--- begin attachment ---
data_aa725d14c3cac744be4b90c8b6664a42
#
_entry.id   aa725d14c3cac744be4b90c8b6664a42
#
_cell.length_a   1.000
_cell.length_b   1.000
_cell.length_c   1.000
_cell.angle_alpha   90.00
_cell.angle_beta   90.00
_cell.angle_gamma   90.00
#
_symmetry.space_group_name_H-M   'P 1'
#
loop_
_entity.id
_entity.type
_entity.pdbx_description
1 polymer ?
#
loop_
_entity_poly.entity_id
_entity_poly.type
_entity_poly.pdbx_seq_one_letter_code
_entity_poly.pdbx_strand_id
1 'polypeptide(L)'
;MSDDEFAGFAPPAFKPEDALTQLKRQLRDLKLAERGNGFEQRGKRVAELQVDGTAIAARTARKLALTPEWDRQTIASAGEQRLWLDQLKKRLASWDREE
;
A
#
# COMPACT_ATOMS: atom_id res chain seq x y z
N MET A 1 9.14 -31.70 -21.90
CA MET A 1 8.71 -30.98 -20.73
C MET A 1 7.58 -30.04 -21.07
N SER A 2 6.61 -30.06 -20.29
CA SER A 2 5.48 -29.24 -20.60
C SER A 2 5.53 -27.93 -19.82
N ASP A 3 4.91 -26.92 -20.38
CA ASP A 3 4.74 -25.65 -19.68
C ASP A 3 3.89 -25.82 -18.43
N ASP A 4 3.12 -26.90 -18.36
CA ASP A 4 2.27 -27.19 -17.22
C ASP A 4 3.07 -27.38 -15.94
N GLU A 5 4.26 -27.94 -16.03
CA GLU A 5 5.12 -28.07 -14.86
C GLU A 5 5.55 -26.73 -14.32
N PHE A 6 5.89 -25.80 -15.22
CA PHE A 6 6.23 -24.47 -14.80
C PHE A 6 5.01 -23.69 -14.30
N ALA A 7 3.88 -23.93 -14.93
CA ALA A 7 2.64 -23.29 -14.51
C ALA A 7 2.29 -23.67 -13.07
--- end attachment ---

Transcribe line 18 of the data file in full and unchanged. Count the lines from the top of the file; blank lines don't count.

1 polymer ?